Spinal anesthesia produces a profound and uniformly distributed sensory block with rapid onset and muscle relaxation, and results in complete control of cardiovascular and stress responses. Ketamine is an anesthetic agent that is widely used for pediatric sedations in settings where safety and efficacy of the agents are mandatory because of limited healthcare resources. The authors report on their experience in a refugee hospital located in Bol-la (Saharawi, Algeria).
Spinal anesthesia was performed for orthopedic surgery procedures in children. Before the spinal puncture, the patients were sedated with intramuscular ketamine followed by intravenous ketamine and midazolam. Boluses of midazolam were also administered throughout the surgery to keep the patients sedated; spinal anesthesia was performed with levobupivacaine 0.25 mg/kg.
There were no intraoperative adverse events; vital signs were within the normal pediatric ranges during the procedures and there was no need to switch to general anesthesia. In the postoperative period, no symptoms of dural puncture headache or postoperative delirium or nightmares were reported.
Based on the authors’ experience, the combination of spinal anesthesia and sedation with midazolam and ketamine was found to be a safe approach for children undergoing orthopedic surgery in a low resources setting.
pediatric anesthesia; developing world; spinal anesthesia; ketamine; pediatric sedation
This article details a double-blind, randomized study evaluating the efficacy and safety of intranasal sufentanil and intranasal midazolam (S/M) when compared with intranasal ketamine and intranasal midazolam (K/M) for sedation and analgesia in pediatric patients undergoing dental surgery. Fifty healthy ASA status 1 children aged 5-7 years, weighing 15-20 kg, and having 6 or more teeth extracted, were randomly allocated to 2 groups of 25 patients each (n = 50). In the S/M group, 25 children received intranasal sufentanil 20 microg, and intranasal midazolam 0.3 mg/kg 20 minutes before the induction of anesthesia. In the K/M group, 25 children received intranasal ketamine 5 mg/kg and intranasal midazolam 0.3 mg/kg 20 minutes before the induction of anesthesia. Sevoflurane in nitrous oxide and oxygen was used for induction and maintenance of anesthesia. This study demonstrated the safety and efficacy of both methods with ease of administration, combined with a rapid onset of action. Both groups were equally sedated. A smooth mask induction of anesthesia was experienced in the majority of children. Effective postoperative analgesia for multiple dental extractions was provided. The intranasal administration of drugs for sedation and analgesia has some promising features in preschool children undergoing multiple dental extractions.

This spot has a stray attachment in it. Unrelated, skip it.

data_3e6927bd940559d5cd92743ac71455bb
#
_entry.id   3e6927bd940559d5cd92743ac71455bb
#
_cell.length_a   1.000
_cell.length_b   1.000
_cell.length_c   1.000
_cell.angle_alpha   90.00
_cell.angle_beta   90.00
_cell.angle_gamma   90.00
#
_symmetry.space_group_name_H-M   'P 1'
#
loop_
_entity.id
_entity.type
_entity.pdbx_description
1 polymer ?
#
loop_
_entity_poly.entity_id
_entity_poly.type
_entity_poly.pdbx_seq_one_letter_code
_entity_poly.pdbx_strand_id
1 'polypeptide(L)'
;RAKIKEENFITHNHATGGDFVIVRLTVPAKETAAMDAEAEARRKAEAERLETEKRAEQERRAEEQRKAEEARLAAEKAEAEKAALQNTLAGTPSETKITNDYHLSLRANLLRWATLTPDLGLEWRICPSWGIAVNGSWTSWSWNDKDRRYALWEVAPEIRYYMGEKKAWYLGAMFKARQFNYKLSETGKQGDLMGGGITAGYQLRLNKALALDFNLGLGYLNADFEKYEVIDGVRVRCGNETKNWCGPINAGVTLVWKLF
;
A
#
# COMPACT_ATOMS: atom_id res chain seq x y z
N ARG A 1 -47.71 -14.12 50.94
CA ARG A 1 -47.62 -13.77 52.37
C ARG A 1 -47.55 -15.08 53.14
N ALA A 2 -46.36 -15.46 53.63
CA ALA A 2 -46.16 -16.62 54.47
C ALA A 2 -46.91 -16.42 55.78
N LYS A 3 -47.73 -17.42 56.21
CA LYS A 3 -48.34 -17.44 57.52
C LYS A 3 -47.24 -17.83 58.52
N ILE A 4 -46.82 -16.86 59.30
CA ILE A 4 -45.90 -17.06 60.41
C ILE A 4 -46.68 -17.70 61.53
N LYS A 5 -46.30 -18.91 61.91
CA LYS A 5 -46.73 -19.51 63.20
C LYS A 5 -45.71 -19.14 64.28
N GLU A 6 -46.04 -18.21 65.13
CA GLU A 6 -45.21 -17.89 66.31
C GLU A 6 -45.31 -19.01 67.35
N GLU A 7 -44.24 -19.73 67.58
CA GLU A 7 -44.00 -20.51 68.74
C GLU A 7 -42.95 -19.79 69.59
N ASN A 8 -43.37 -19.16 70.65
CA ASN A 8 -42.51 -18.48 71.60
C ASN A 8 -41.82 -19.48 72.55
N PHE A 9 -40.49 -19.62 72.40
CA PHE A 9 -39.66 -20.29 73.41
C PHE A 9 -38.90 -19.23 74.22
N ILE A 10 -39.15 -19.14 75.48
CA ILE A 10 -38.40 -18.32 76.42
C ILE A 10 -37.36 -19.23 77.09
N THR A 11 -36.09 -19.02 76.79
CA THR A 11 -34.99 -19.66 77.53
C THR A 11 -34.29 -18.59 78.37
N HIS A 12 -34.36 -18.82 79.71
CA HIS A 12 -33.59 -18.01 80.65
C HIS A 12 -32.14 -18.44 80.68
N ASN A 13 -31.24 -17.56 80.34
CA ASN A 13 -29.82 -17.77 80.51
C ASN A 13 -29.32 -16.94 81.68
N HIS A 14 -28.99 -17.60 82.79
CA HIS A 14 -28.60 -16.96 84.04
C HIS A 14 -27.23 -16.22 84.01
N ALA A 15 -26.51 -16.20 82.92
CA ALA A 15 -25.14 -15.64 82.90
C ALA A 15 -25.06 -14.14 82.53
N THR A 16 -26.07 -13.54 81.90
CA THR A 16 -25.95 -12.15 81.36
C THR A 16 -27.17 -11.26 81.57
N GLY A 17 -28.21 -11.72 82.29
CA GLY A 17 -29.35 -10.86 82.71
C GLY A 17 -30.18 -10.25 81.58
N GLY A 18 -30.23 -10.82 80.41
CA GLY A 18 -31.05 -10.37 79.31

AIM: To evaluate the safety and effectiveness of intravenous ketamine-midazolam sedation during pediatric endoscopy in the Arab world.
METHODS: A retrospective cohort study of all pediatric endoscopic procedures performed between 2002-2008 at the shared endoscopy suite of King Abdullah University Hospital, Jordan University of Science & Technology, Jordan was conducted. All children were > 1 year old and weighed > 10 kg with American Society of Anesthesiologists class 1 or 2. Analysis was performed in terms of sedation-related complications (desaturation, respiratory distress, apnea, bradycardia, cardiac arrest, emergence reactions), adequacy of sedation, need for sedation reversal, or failure to complete the procedure.
RESULTS: A total of 301 patients (including 160 males) with a mean age of 9.26 years (range, 1-18 years) were included. All were premedicated with atropine; and 79.4% (239/301) had effective and uneventful sedation. And 248 (82.4%) of the 301 patients received a mean dose of 0.16 mg/kg (range, 0.07-0.39) midazolam and 1.06 mg/kg (range, 0.31-2.67) ketamine, respectively within the recommended dosage guidelines. Recommended maximum midazolam dose was exceeded in 17.6% patients [34 female (F):19 male (M), P = 0.003] and ketamine in 2.7% (3 M:5 F). Maximum midazolam dose was more likely to be exceeded than ketamine (P < 0.001). Desaturation occurred in 37 (12.3%) patients, and was reversible by supplemental oxygen in all except 4 who continue to have desaturation despite supplemental oxygen. Four (1.3%) patients had respiratory distress and 6 (2%) were difficult to sedate and required a 3rd sedative; 12 (4%) required reversal and 7 (2.3%) failed to complete the procedure. None developed apnea, bradycardia, arrest, or emergence reactions.